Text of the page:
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Conservationist bringing elephant awareness to the US

Conservationists Gini Cowell and Naanyu Keene observe an African elephant through the sunroof of their jeep in Kenya. Photo by Elephant Aware project

With the help of town resident Andrea Zeren, Kenyan Wildlife Conservationist Gini Cowell has traveled all the way from Africa to inform residents that they can still make an impact when it comes to saving the tusked animals.

Cowell will be speaking at the King Hooper Mansion on Saturday, April 22 at 4 p.m. 

Both Cowell and Zeren are on the board of directors for Elephant Aware USA, an organization dedicated to protecting elephants from poaching, human-elephant conflict, habitat loss, and climate change.  

Cowell was born and raised in Kenya to parents who were both conservationists, so it was only natural that she also became part of the effort. 

“My parents started working conservation a long time ago, before I was born,” said Cowell. “So my brother and I, we grew up into this field. It’s my parents who sort of instilled this passion in me for what I do now. It’s been a part of my life for as long as I can remember.”

Zeren got involved in animal activism nearly 10 years ago after visiting an elephant sanctuary in Thailand. Shortly thereafter, she met Cowell, who was presenting at a local event. At Salem State University, where Zeren taught, she co-chaired a committee for Earth Days Week, which involves free, weeklong, publicly open events that focus on keeping the environment clean. 

After the events, Zeren was asked by Therese Desmond, who is now the board president of Elephant Aware USA, what else they could do to advocate for the environment. She then reached out to Cowell and in 2018, Zeren and others made the trip to Kenya to see the work that Cowell and other conservationists were doing.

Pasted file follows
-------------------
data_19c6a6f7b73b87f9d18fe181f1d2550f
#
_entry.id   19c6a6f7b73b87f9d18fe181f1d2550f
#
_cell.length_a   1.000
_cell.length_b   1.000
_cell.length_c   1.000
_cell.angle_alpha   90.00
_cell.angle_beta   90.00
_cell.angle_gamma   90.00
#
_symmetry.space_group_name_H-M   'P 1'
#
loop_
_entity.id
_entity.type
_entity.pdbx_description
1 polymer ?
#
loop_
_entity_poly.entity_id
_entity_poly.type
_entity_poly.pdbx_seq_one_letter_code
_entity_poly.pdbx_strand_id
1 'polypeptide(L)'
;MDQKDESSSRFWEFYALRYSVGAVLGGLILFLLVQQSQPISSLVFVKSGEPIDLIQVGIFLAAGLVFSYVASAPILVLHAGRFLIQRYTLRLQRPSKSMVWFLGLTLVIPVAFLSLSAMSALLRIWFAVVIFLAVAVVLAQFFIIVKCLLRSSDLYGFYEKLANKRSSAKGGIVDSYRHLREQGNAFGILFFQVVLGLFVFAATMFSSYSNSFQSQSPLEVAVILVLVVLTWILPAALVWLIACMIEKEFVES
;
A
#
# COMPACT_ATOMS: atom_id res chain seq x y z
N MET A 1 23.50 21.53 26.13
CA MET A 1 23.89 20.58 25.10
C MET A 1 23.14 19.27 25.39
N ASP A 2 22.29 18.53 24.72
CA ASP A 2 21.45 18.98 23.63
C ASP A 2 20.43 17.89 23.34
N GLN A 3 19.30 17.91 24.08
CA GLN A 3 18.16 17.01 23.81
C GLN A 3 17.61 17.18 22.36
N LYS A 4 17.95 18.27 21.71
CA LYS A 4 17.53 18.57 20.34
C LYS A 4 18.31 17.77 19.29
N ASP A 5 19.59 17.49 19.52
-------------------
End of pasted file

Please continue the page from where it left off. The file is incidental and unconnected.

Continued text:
“We went down there in 2018 and we saw the program, we saw what they do, we were there,” Zeren said. “That sealed the deal for both of us. We were like ‘We have to be the fundraising and educational arm of this.’”

Now, Cowell, Zeren, and Desmond make up half of the board of directors for the organization. Cowell stated that elephant poaching has largely been stopped in Kenya thanks to the effort of conservationists, though it continues to be a problem throughout the continent. The biggest threat to elephants in Kenya now, Cowell says, is human-elephant conflict. 

“The root of that is shrinking space,” she said. “Elephants are losing their space and they’re coming into contact with people more often, and this can have deadly consequences for both humans and elephants.”

She gave one example of a woman’s cow, who was accidentally killed by an elephant that was in close quarters during a bad storm. It was the woman’s only cow and source of food, so to prevent any harm being done to the elephant in retaliation, Cowell and Zeren helped to raise enough money to get her a new cow. 

“What we were trying to do was turn a very negative experience with elephants into a more positive perspective for her going forward, and seeing elephants as beneficial,” Cowell said. 

During her two-week stint in the U.S, Cowell has already spoken at Tufts University and Salem State, and Zeren says that she is able to convey information to the audience in a way that makes a significant impact.

“So many people said to me ‘She’s so amazing,’” Zeren exclaimed. “She’s very contained and yet she’s very capable of explaining what’s going on.”

Though there are no wild elephants in the U.S, their importance to the environment stretches far beyond the borders of Africa, and Zeren mentioned the importance of getting people who live overseas involved. 

“I think it’s critical that people really know what’s going on, who they are,” Zeren said. “They’re sentient beyond belief. They really create the forest. Their whole body is made to do that and they are sort of the species that leads all the other species to water.”

The entire event will be from 3 p.m. to 6 p.m., with Cowell presenting at 4 p.m. Pre-registration is recommended and tickets can be purchased by visiting elephantawareusa.org (share your name & email) or by contacting elephantawareusa@gmail.com. Recommended donation amounts are $25 to $35 for individuals and $45 to $60 for couples.